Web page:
It’s about not seeing distance learning as being the thing that takes place in front of a laptop.
In this episode Ben and I talk about what a remote, online physiotherapy programme might look like, using no notes or any kind of preparation at all.
We discuss the progress of universities to date in graduating students during the pandemic and lockdown, as well as issues of uncertainty with learning in general, and the potential to introduce complexity early on in the programme, rather than in a staged process that’s simpler but less authentic.
We compare different approaches to online learning, including the differences between xMOOCs and cMOOCs, as well as the idea that there’s unlikely to be a single concept of ‘distance learning’ and that remote online learning will have a wide variety of approaches that are all informed by the values and beliefs of those implementing the programmes.
We discuss the concern that physiotherapy educators are already obsessed with content, and the real possibility that a move online will exacerbate this. And if institutions and programmes of study adopt a more free-form, unstructured, and open-ended approach to learning, will there be more chaos and therefore barriers to adoption? Given our institutional history, is it even possible that universities will be able to respond to calls for more open-ended methods of L&T in fully online and remote environments? And if they do, will the curriculum become fragmented to the extent that students will be put off by such radically different requirements for learning that is so far removed from their experiences in school?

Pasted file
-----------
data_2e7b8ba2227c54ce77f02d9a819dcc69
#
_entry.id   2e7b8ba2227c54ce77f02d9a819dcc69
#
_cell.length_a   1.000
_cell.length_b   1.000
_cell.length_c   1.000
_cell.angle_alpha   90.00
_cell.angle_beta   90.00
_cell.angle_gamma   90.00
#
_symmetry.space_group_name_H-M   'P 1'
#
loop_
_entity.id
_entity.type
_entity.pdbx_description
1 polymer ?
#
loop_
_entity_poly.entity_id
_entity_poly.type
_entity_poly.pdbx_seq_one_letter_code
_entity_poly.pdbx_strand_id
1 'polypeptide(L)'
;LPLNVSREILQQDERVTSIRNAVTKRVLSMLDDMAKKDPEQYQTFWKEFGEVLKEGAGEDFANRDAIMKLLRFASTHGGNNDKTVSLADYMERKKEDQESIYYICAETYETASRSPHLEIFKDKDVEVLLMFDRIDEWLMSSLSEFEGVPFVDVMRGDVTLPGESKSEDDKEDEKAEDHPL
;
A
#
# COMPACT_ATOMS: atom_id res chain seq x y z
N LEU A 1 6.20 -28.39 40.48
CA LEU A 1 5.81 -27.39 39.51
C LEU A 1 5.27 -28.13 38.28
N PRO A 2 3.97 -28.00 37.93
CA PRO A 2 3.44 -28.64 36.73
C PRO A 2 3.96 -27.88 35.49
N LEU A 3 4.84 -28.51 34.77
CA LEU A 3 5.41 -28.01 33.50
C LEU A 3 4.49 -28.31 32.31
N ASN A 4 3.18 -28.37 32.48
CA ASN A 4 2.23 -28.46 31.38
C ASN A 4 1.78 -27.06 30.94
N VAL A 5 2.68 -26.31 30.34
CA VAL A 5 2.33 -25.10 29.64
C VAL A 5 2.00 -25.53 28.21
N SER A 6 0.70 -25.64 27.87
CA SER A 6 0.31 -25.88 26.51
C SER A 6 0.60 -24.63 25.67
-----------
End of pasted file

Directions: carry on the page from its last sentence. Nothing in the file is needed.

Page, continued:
We talk about the potential for distance and remote learning provision to support apprenticeship, postgraduate, and internationalisation programmes in health professions education, as well as what kinds of students this may appeal to, who may be disadvantaged, and whether or not it may increase participation and widen access to professional education.
Listen all the way to the end for an added bonus.